Social Media Sentiments: Who Really Drives (Or Deters) Mobile Payments?
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MasterCard made plenty of news on Monday at Mobile World Congress. It announced the launch of MasterPass — its omni-channel digital wallet that will support QR codes, tags — and the NFC v.2 of PayPass, which was released last year. It will also extend MasterCard’s cloud-based wallet capabilities to the physical point of sale. One more arrow in the worldwide cloud-based wallets quiver! I read this as MasterCard’s nod to the growing realization that NFC is no longer the sure-bet mobile payments method and that enabling mobile payments anyway that technology will deliver it is now digital wallet table stakes. Virtual fist bump to the MasterCard team!
MasterPass is also now supported by MasterCard’s “connected” wallet platform, which I read as further proof of its desire to use its platform to stimulate, distribute and aggregate mobile payments innovation to its various stakeholders – merchants, FIs and third parties. MasterPass is MasterCard’s second toe in the platform as a service offer waters — loyalty and its loyalty offers platform announced last year, was its first.
Both announcements represent big moves forward in MasterCard’s digital wallet strategy. MasterCard, like Visa, has decided that getting a digital wallet out into the ether and populating it is the ticket, since that is the best way to persuade merchants that you have an online consumer base and something of extra value to offer them. Its next two chess moves are to (1) give consumers a reason to download its wallet since acceptance is still relatively thin right now, and (2) incent its third party channels to distribute its wallet and/or wallet technology versus other digital wallet alternatives.
What hasn’t been covered as much is MasterCard’s social media research findings — which were released today, too. MasterCard did something kind of clever: It tracked 85,000 social media comments across 43 markets and over six months across a variety of online resources – Twitter, Facebook, Blogs and other forums – to get a sense of consumer sentiment about mobile payments. Mobile payments is a topic of conversation, for sure, in the industry, but this effort was designed to see just how much the “rank and file” consumer really cares about it outside of our payments industry bubble.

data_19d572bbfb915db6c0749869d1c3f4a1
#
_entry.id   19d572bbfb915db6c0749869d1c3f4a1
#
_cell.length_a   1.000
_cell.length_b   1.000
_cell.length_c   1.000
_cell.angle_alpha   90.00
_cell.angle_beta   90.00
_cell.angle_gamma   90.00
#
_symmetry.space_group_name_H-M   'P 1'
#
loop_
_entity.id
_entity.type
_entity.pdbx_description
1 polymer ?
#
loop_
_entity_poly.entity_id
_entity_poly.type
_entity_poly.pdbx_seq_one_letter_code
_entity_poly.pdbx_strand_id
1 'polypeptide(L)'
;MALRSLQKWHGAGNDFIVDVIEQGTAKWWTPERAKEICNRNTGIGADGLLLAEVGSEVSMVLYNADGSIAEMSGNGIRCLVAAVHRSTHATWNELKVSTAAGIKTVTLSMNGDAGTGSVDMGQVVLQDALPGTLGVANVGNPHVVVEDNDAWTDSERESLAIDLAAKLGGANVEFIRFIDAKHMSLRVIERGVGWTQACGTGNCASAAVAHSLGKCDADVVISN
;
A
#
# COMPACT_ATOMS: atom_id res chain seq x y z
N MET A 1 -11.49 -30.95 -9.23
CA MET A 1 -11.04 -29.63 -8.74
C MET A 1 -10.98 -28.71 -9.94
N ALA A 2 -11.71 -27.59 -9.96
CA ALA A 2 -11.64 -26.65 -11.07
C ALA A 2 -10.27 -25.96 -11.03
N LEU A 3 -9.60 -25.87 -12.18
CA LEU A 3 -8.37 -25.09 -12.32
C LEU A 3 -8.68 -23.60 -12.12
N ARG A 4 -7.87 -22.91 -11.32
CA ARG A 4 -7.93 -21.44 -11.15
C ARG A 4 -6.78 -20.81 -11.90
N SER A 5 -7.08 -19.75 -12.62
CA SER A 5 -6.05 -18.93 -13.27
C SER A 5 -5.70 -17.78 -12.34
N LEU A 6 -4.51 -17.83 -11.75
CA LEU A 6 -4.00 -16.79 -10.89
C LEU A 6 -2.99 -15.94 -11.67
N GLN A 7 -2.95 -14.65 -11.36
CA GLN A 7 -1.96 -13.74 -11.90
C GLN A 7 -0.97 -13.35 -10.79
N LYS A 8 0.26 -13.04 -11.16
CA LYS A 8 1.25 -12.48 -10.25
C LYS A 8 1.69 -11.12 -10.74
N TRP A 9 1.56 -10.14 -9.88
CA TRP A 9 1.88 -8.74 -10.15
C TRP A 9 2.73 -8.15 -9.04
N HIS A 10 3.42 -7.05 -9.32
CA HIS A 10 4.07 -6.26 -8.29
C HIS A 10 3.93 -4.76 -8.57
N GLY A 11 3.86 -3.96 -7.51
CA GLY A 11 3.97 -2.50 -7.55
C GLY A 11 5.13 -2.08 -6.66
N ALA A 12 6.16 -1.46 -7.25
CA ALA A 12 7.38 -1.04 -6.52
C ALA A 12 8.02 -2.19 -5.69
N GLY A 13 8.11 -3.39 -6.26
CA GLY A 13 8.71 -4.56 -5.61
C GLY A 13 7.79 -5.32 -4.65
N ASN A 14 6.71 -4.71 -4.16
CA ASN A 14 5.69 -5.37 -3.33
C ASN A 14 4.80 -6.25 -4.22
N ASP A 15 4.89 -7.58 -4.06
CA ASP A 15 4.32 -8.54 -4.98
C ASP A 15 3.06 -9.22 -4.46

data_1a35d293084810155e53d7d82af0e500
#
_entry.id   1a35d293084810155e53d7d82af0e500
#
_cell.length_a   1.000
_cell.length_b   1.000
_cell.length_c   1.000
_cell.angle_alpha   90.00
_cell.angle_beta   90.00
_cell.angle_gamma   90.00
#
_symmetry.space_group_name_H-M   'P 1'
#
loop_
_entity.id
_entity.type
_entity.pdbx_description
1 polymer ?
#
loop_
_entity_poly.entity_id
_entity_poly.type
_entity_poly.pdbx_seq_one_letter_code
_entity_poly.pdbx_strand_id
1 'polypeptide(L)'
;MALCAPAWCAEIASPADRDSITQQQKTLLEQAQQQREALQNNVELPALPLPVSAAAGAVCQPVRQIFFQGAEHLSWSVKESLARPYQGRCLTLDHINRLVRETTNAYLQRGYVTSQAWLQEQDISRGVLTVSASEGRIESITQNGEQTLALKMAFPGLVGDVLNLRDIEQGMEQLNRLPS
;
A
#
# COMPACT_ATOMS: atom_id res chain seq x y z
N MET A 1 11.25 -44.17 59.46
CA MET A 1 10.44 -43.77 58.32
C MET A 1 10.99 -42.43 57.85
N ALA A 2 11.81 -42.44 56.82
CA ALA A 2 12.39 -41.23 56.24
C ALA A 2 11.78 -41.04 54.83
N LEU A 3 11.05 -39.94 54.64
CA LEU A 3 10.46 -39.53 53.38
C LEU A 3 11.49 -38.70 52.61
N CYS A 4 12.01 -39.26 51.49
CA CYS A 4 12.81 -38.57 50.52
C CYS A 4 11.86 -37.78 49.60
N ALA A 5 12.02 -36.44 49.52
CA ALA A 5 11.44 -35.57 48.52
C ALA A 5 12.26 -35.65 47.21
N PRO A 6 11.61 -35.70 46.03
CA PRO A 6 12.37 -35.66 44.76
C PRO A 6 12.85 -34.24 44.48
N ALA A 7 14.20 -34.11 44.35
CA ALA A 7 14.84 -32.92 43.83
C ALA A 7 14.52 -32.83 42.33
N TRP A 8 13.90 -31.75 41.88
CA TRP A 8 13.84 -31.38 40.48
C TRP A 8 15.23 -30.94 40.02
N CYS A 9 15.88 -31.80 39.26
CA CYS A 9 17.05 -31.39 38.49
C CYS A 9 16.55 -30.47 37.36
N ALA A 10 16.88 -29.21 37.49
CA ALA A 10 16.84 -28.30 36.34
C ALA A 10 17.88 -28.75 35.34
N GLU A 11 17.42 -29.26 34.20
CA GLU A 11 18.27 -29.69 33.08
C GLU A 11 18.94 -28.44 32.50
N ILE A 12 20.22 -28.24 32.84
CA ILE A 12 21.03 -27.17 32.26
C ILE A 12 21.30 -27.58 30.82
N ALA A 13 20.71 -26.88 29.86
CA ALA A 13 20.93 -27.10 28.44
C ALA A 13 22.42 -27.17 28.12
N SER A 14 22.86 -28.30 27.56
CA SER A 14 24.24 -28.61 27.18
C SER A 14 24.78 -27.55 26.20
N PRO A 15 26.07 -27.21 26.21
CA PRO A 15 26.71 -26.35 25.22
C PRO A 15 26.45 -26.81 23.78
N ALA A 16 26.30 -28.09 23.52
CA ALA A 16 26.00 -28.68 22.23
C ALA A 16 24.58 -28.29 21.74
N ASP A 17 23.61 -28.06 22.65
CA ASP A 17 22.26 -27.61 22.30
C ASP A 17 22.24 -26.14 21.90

There were a couple of interesting takeaways.
The big mobile skeptics? You might be surprised. It isn’t the US where prior reports have consumers all heebie-jeebie over mobile phones and security. It’s right in the heart of NFC mobile technology land: namely Europe (France, UK) and Canada. The skepticism there seems to be rooted in a general concern over acceptance and the view that worldwide acceptance like the plastic card attained is a bit of a pipedream. I think that is interesting given that their point of reference, at least so far, is NFC technology. (Do you think they have been reading the EMEA edition of PYMNTS.com??!!) In the U.S., which has a far more upbeat view of mobile payments, there is momentum building around mobile apps like Starbucks and Dunkins and LevelUp, familiarity with Square and its category competitors that now power everything from Girl Scout cookie sales to Joe the Plumber house calls, and a shift from using computers to shop online, to their smartphones and tablets – which most consumers describe as “mobile payments.” These apps and use cases have created the feeling that mobile payments are useful, secure and convenient, even if they aren’t ubiquitous. Consumers in the U.S. have been exposed to the power of the mobile phone and payments and commerce across a variety of environments and technologies and are generally enthusiastic about what they see and have used.